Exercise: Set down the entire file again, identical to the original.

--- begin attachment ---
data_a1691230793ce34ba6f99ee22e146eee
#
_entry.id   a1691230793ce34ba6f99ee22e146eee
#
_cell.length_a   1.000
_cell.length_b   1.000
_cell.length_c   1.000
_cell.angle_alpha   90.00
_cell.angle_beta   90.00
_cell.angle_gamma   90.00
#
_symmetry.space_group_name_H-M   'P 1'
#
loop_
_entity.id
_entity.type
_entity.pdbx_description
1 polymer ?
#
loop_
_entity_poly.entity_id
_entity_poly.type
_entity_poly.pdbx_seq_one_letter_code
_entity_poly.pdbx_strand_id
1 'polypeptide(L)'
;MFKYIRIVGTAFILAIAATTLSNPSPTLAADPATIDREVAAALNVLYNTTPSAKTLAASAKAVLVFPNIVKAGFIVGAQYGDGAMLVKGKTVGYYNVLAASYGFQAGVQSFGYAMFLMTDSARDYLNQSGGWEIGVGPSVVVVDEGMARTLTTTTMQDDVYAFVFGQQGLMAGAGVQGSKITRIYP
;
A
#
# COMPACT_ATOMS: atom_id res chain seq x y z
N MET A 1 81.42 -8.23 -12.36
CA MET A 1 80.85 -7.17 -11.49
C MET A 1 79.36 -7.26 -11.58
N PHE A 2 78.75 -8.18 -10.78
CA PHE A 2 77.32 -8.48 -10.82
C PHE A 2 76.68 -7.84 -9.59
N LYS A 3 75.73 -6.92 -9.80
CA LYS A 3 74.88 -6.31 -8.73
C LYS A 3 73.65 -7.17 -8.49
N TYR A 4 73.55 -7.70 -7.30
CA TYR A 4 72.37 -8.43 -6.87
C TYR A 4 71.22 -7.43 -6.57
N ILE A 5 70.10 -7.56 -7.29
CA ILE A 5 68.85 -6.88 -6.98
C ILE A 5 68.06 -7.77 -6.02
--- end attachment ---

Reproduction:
data_a1691230793ce34ba6f99ee22e146eee
#
_entry.id   a1691230793ce34ba6f99ee22e146eee
#
_cell.length_a   1.000
_cell.length_b   1.000
_cell.length_c   1.000
_cell.angle_alpha   90.00
_cell.angle_beta   90.00
_cell.angle_gamma   90.00
#
_symmetry.space_group_name_H-M   'P 1'
#
loop_
_entity.id
_entity.type
_entity.pdbx_description
1 polymer ?
#
loop_
_entity_poly.entity_id
_entity_poly.type
_entity_poly.pdbx_seq_one_letter_code
_entity_poly.pdbx_strand_id
1 'polypeptide(L)'
;MFKYIRIVGTAFILAIAATTLSNPSPTLAADPATIDREVAAALNVLYNTTPSAKTLAASAKAVLVFPNIVKAGFIVGAQYGDGAMLVKGKTVGYYNVLAASYGFQAGVQSFGYAMFLMTDSARDYLNQSGGWEIGVGPSVVVVDEGMARTLTTTTMQDDVYAFVFGQQGLMAGAGVQGSKITRIYP
;
A
#
# COMPACT_ATOMS: atom_id res chain seq x y z
N MET A 1 81.42 -8.23 -12.36
CA MET A 1 80.85 -7.17 -11.49
C MET A 1 79.36 -7.26 -11.58
N PHE A 2 78.75 -8.18 -10.78
CA PHE A 2 77.32 -8.48 -10.82
C PHE A 2 76.68 -7.84 -9.59
N LYS A 3 75.73 -6.92 -9.80
CA LYS A 3 74.88 -6.31 -8.73
C LYS A 3 73.65 -7.17 -8.49
N TYR A 4 73.55 -7.70 -7.30
CA TYR A 4 72.37 -8.43 -6.87
C TYR A 4 71.22 -7.43 -6.57
N ILE A 5 70.10 -7.56 -7.29
CA ILE A 5 68.85 -6.88 -6.98
C ILE A 5 68.06 -7.77 -6.02